Instead of the expected dark and clubby room, Ruth's Chris in Beverly Hills is a light, airy space with polished wood wainscoting, sleek leather booths and vases of orchids. Here, where handsome, well-aged steaks arrive in a sweet sizzle of butter, the real stars are the Porterhouse, the New York strip and, when it's offered as a special, the richly marbled T-bone. While adhering to the traditional steakhouse format, the virtue of Ruth's Chris menu is that most of the sides are actually edible: onion rings as big as bracelets, hearts of lettuce with the house mustard garlic dressing, good creamed spinach, sauteed button mushrooms, French fries as crispy as requested. If, after tucking into one of these enormous steaks, you're still game for dessert, choose the tender bread pudding. An outpost is scheduled to open in Irvine in the fall.
224 S. Beverly Dr., Beverly Hills; (310) 859-8744. Entrees, $18 to $25, potatoes and sides a la carte.
Saddle Peak Lodge
Until the owners hired back Josie Le Balch as chef at the wildly romantic Saddle Peak Lodge in Calabasas, the kitchen had just been going through the motions. Presentation was lackluster, and the menu was, frankly, boring. But now Le Balch is bringing the kitchen up to date, seeking out new sources for ever-more-exotic game (rack of kangaroo, anyone?). And while she hasn't totally rewritten the menu, her return is evident in the spiffed-up plates, the fresher execution of Saddle Peak classics and, most of all, specials such as the salad of sauteed Oregon wild mushrooms on arugula and blood oranges. While improving the game menu, Le Balch is also broadening the restaurant's appeal, adding flavorful fish like Virginia wild striped bass and wild sturgeon. Her imaginative hand is evident at brunch: mesquite-broiled ham with eggs and pumpkin flapjacks, and the handmade sausages (spicy buffalo, rabbit and pork). And to rescue the moribund dessert situation, a pastry chef will be on board soon.
419 Cold Canyon Rd. (at Piuma Road), Calabasas; (818) 222-3888. Entrees, $15.50 to $27.50; weekend brunch, $22.50.
Who would guess that this modest storefront restaurant in South Pasadena is one of the toughest weekend reservations? Hideo Yamashiro's customers are passionately devoted to his sizzling catfish with ponzu sauce and his plush salmon mousse and shrimp ravioli in a rich shiitake sauce, so much so that they resist any changes to his one-page menu. Come back in six months or a year, and you'll find basically the same dishes, all perfectly and consistently executed. Try the tuna sashimi or carpaccio with shaved Parmesan and fresh arugula or the lightly peppered tuna steak in Champagne sauce. And for dessert, don't pass up deep-fried won tons layered with poached pear and raspberry sauce or a fresh peach baked in Grand Marnier with strawberries, vanilla ice cream and caramel sauce.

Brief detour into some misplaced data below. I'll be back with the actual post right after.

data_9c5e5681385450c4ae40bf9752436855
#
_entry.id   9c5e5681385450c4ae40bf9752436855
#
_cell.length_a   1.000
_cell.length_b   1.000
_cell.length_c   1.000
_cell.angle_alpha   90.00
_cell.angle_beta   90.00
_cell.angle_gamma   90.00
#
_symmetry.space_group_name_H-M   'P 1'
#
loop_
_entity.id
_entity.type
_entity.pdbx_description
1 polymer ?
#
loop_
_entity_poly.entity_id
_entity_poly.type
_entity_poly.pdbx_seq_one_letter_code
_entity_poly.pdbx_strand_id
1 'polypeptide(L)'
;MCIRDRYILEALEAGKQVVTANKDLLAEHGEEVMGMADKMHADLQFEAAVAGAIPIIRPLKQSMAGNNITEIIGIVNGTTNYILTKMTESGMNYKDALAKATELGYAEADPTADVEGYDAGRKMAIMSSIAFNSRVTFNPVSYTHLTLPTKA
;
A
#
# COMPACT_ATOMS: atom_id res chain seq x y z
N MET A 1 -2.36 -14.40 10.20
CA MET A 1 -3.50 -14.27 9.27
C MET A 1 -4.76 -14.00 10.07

1505 Mission St., South Pasadena; (818) 799-4774. Entrees, $14 to $18.
Spago may soon trade its longtime locale, overlooking the Sunset Strip, for the Bistro Garden's tony digs. Imagine eating Wolfgang Puck's casual California cuisine in a courtyard garden in Beverly Hills. It would be, well, very California. Meanwhile, Spago is still packed every night. Drop in (if you can get a reservation) for one of Puck's uptown pizzas covered with duck sausage and shiitake mushrooms or the famous off-the-menu smoked salmon and creme frai^che version. The ebullient Austrian-born chef knows exactly what will please his customers: crispy Mandarin quail in a sweet orange-ginger sauce, lobster spring rolls, roasted duck with cracked black pepper sauce and sauteed pears. And with Eric Karpf and Francois Kwaku-Dongo back, the kitchen is running like clockwork. But if you really want to see what Puck's flagship restaurant can do, ask the kitchen to create a special menu for your table.
1114 Horn Ave., West Hollywood; (310) 652-4025. Entrees, $18.50 to $28.
Piero Selvaggio makes each of his three Italian restaurants a personal statement, but none is closer to his heart than Valentino, where he greets every guest warmly at the door. The service is exceptionally gracious, and the wine list, particularly rich in Italian varieties from up-and-coming producers, is phenomenal for its breadth of selection and fair prices. And Angelo Auriana's menu of superb, understated Italian cooking has something for every taste: classic beef carpaccio, big plates of pasta, meaty veal chops or sweetbreads in Marsala. But I'm convinced the best experience here is the chef's "extravaganza" or Selvaggio's made-to-order series of small courses. The latter might begin with miniature sweetbread profiteroles and little bundles of field greens bound with an anchovy filet. After that, maybe a taste of chalky sheep's milk ricotta just arrived from Italy that morning, then heavenly gnocchi sauced with truffle butter, followed by fusilli Norma in a light tomato sauce and an elegant mixed grill of quail, lamb and venison.